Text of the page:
4 PM Sunday, October 15
1225 Elm St, Cincinnati, 45202
Making an engaging, humorous film about Holocaust survivors living in migrant limbo is a challenge and Bye Bye Germany successfully hits the mark. The Jews remaining in post-WWII Germany have been largely overlooked onscreen, giving this dramedy a unique and rarely seen narrative freshness and historical importance.
Set in 1946 Frankfort, director Sam Garbaski pulls us into the lives of David Bermann and friends, as they hatch a plan to reach America. Based on real characters, Bye Bye Germany offers a multi-threaded plot and major twist at the end, rewarding the viewer with an entertaining and ultimately uplifting experience.
Bye Bye Germany, director Sam Garbaski; 2017; Germany/Belgium/Luxembourg; 102 minutes; in German, Yiddish and English with English subtitles. Not Rated – suggest PG 13.
Sunday, October 15, 4:00 PM, in the beautiful, newly renovated Memorial Hall, 1225 Elm St, Cincinnati 45202. Map and Parking Info
Presented by Cincinnati World Cinema in collaboration with the Holocaust and Humanity Center.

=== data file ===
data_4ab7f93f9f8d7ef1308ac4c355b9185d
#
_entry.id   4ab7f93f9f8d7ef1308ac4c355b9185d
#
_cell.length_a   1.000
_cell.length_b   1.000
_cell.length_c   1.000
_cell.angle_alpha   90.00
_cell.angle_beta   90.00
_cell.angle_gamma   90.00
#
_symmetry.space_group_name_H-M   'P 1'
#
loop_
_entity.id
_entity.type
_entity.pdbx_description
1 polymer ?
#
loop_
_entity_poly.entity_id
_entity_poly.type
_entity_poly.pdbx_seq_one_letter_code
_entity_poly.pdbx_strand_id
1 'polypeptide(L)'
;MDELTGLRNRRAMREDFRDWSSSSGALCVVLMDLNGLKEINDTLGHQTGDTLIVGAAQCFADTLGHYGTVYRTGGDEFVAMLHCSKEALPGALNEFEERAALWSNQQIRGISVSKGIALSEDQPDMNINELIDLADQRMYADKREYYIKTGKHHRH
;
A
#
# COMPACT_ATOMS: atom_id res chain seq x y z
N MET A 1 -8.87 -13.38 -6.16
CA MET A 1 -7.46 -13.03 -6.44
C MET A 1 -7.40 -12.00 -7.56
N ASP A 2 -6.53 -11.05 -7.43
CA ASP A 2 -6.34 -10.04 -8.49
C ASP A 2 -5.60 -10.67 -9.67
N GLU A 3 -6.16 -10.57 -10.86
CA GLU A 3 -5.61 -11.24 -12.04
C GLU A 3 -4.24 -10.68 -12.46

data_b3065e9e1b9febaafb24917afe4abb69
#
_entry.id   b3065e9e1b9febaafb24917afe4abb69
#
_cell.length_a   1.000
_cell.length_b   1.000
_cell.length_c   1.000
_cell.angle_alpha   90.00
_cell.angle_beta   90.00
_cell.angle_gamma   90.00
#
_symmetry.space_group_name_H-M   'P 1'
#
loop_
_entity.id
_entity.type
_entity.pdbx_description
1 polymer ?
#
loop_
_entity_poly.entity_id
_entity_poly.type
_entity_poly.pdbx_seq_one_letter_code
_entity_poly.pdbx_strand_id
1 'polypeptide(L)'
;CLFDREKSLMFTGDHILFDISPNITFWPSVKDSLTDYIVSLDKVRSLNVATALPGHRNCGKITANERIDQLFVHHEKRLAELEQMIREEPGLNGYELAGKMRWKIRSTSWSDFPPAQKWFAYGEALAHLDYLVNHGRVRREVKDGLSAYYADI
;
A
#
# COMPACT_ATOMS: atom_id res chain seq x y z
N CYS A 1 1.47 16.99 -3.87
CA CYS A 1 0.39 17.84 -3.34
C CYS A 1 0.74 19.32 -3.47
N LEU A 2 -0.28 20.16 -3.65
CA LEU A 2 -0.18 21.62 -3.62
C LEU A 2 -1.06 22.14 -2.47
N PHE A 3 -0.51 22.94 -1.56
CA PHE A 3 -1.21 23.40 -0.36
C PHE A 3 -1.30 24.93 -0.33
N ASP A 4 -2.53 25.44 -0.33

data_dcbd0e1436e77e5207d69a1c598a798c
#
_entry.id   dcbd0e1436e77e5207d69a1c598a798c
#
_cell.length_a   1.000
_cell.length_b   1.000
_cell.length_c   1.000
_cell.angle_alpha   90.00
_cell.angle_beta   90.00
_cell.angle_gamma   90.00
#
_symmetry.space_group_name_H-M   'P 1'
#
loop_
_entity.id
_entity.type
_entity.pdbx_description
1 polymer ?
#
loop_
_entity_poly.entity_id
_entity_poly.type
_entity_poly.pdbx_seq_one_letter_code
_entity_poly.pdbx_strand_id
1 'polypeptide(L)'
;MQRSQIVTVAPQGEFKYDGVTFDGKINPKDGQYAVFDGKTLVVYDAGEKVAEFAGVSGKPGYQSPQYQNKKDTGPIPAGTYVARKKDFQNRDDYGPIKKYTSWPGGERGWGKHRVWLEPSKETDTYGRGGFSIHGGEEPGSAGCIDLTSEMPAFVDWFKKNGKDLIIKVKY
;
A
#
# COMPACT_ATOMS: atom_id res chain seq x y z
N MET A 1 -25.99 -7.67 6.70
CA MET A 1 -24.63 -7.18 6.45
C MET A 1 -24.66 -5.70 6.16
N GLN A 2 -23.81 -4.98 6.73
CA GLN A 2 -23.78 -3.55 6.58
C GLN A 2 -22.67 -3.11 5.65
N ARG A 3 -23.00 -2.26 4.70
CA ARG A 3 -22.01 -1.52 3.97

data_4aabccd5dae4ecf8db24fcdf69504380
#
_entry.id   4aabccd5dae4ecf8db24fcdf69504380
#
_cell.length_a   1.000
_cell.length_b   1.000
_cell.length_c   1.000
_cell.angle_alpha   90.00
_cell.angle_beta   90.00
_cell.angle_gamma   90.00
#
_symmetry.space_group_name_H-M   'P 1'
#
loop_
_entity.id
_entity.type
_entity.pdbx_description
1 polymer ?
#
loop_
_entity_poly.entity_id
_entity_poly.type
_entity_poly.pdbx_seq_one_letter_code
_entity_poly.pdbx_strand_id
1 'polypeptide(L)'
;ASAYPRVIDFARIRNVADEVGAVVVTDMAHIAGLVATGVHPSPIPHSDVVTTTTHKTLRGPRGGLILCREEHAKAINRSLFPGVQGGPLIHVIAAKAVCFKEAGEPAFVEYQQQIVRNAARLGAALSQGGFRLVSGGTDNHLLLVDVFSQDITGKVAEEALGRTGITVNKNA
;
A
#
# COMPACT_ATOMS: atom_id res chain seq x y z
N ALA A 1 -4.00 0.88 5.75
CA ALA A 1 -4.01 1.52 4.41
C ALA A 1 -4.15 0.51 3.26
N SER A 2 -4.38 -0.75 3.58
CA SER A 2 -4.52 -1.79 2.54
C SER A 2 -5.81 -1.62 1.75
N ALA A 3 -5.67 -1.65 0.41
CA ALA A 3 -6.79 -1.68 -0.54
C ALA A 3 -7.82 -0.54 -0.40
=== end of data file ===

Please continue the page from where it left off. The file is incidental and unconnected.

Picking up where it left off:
Post-Film Discussion Leaders: HHC education director Jodi Elowitz and CWC's Tim Swallow
Tickets for the event (social hour with cash bar, film, post-film discussion) are:
Adult general admission, $10 advance, $15 door.
Adult reserved boxes, $15 advance, $20 door.
Student/ArtsPass general admission, $8 advance, $12 door — must show valid ID upon arrival.
All tickets available online and by phone, (859) 957-FILM.
Seating Comfort — Some patrons at our Oscar Shorts screenings found the wooden seats to be somewhat unforgiving over the span of two film sessions in a single day. Although Bye Bye Germany is only half as long and this may not be an issue, you may bring a cushion with you to the screening.
QUESTIONS? Call (859) 957 3456 or
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Jodi Elowitz is the Director of Education for the Holocaust & Humanity Center in Cincinnati, Ohio. Ms. Elowitz has had a wide range of experiences in the field of Holocaust studies, including; teaching, overseeing numerous educational and community programs, designing workshops, resources, study guides and curriculum for secondary educators and university students.
She has worked as the Outreach Coordinator for the Center for Holocaust and Genocide Studies at the University of Minnesota and as the Director of Holocaust Education for the Jewish Community Relations Council of Minnesota and the Dakotas. Ms. Elowitz's area of expertise is artistic representation of the Holocaust in the visual arts with current emphasis on animated and popular film. She received her Bachelor of Arts degree in Humanities/Art History and her Master of Liberal Studies degree at the University of Minnesota.